In the third portion of the Regents exam, students are asked to compare two pieces of literature ranging from poetry to novel excerpts, and answer a series of multiple choice questions. Once again, the student must draft an essay, though this one is comparative and is meant to test the student’s ability to analyze literature. While this task is still relatively problematic for the teacher of writing in New York State, it presents fewer problems than the first two tasks. This portion of the exam allows the teacher to teach literature and writing along side one another, which for me seems ideal. The problematic aspect of preparing students for the task is the time limit placed upon the students. Instead of teaching the students to take time and use a process in their writing, the teacher is made to teach students to write quickly and accurately, while at the same time grammatically correct. In my experience with teenage writers, I have found it difficult to accomplish all three tasks over a sustained period of time, but the Regents exam insists students do all of these things in ninety minutes. Thus the instructor wrestles with the debate between advocating for an individualized process, and preparing students to produce quickly.

Part IV: Critical Lens

The final section of the Regents exam, and perhaps the most effective, requires the students to combine aspects of all other sections into one extended essay. The task provides the students with a general quote, or lens, and the student must then write a form of persuasive essay. In the essay, the student must first analyze and explain the lens. This explanation need not refer to any literature provided by the exam or read on the student’s own time. Then, the student must choose to agree with or disagree with the lens, and support the agreement or disagreement with evidence and reference to various texts he or she has read in school. The idea behind the task is sound: having students respond critically to literature using the vehicle of the lens. This lens provides the students with an opportunity to apply information from the readings to real life issues and situations. Such an application provides motivation for the students to not only read the text, but also to respond to it, as the connection to real life situations occur. The motivation here is different than that provided in the other tasks in that it tends to mimic situations that the students might encounter in real life. Instead of memorization and reproduction, here the student is motivated by analysis and ideas.

The critical lens, though, does have its own problems for the writing teacher. For example, the time constraints on the task limit the students’ ability to fully form and support a detailed argument. Furthermore, the instructor encounters the dilemma of whether to teach the students to write well regardless of the process involved, or should he or she teach students to write the best they can in a short period of time. I suggest that in post scholastic writing, whether in business or for personal correspondence, the former is more appropriate. Thus the teacher is torn between the demands of the exam and the realities of writing.

Instruction vs. Preparation

The issues prompted by these four complex tasks in the exam are abundant. With problems ranging from time constraints, to a lack of motivation, and from writing style contradictions to assessment of “good writing,” the writing instructor is faced with a series of debatable and difficult questions. Aside from the intricacies of the exam, the idea of having any standard exam at all raises issues for the writing instructor. When speaking with other teachers and even some who help design such exams, I have found that the central debate comes down to pedagogy and classroom decisions. Should the teacher teach writing, or is the teacher responsible for preparing students to pass the exam, and subsequently graduate from school? One stresses a guided type of instruction geared toward practicing and growing as a writer. The other suggests providing tools one will need to pass the test, commonly referred to as “teaching to the test.” I suggest instead that the central issue is finding a means to overlap the two methods as much as possible; in other words, to craft the exam and the teacher’s individual pedagogy in such a way that the guided instruction and growth in writing fosters success on the exam. Perhaps it already does, though the pedagogy I have begun to adopt seems to fall short.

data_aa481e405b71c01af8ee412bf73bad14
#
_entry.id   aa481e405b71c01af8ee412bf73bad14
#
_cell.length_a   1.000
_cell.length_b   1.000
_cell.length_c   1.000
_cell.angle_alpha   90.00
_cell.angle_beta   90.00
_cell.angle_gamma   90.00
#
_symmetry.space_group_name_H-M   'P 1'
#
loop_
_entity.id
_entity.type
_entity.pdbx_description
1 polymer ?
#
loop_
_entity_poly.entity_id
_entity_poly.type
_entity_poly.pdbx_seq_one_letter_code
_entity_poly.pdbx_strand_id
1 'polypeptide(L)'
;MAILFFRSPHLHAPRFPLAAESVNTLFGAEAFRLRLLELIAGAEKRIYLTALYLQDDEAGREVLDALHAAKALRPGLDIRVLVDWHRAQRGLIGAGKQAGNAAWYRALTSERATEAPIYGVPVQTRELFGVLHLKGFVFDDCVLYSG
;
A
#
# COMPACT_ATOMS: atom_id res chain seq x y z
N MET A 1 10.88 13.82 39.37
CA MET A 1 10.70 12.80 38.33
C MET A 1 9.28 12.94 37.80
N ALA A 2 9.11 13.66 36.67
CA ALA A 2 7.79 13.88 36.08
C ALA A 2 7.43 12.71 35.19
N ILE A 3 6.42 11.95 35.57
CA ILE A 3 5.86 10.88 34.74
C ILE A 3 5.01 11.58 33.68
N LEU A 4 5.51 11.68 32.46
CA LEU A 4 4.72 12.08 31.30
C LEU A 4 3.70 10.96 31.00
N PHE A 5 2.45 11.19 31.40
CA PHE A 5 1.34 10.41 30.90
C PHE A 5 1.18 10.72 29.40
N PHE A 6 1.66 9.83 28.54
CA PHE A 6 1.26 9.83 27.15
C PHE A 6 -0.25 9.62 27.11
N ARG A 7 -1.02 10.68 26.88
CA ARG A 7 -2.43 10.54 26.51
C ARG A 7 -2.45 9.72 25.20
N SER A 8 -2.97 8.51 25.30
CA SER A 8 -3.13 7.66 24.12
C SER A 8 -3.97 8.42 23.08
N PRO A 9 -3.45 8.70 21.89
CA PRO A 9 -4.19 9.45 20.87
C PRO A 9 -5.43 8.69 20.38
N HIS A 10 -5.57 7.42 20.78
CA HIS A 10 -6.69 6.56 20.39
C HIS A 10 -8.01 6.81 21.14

In my brief career as a teacher of writing, I have had limited opportunities to deal with students progression toward the Regents exam. My first year of teaching was at the Eighth grade level. While Eighth graders do not have to take the Regents exam, they are subject to a similar standardized test: the ELA, or English Language Arts exam. This exam is modeled after different aspects of the Regents, though it is not entirely the same. Thus it may be an accurate judge of my Eleventh grade students this year. Those Eighth graders, and myself as their writing instructor, dealt with issues similar to those presented by the focus on the Regents exam. Furthermore, last year was my first as a teacher, so preparing students for the ELA exam was, for me, a separate task on top of my initial role as the teacher. Such an idea in itself is problematic, in that adding more to a teacher’s already hefty schedule seems to counteract the teacher’s initial goals. My students did do well on the exam, though I wonder how much I was able to influence their performance; for the students’ teachers throughout their education all played a significant role. One would then think that the only way to prepare a student for the standardized exams is to re-focus the students’ education from the bottom up. Perhaps traditional teaching methods can be effective in this preparation for standardized exams, though through my brief experience and conversations with veteran teachers, the task at hand presents major changes in writing instruction from elementary school through the exam.

The fact of the matter is that the Regents exam is an institution in New York State that seems to be here to stay. This provides an instructor of writing with an entire new set of challenges on top of those involved with the teaching of literature, character, expository writing, persuasive writing, personal writing, creative writing, and all other tasks lumped into what the state refers to as English Language Arts. At this point in my career as a teacher, just one full year experience, I find more often than not that I have not come up with answers for the many questions involved with the realm of writing in the shadow of the exam. Furthermore, the answers that I do test seem to always fall short in one respect or another. Thus my education continues. Most teachers denounce the test as something to deal with in a most unfortunate way, though in my optimistic youthful career, I hope to find a way to use the exam as a tool to foster writers. Complaining about the exam won’t change the fact that it exists, so we as writing teachers must accept the challenges we face as opportunities to succeed.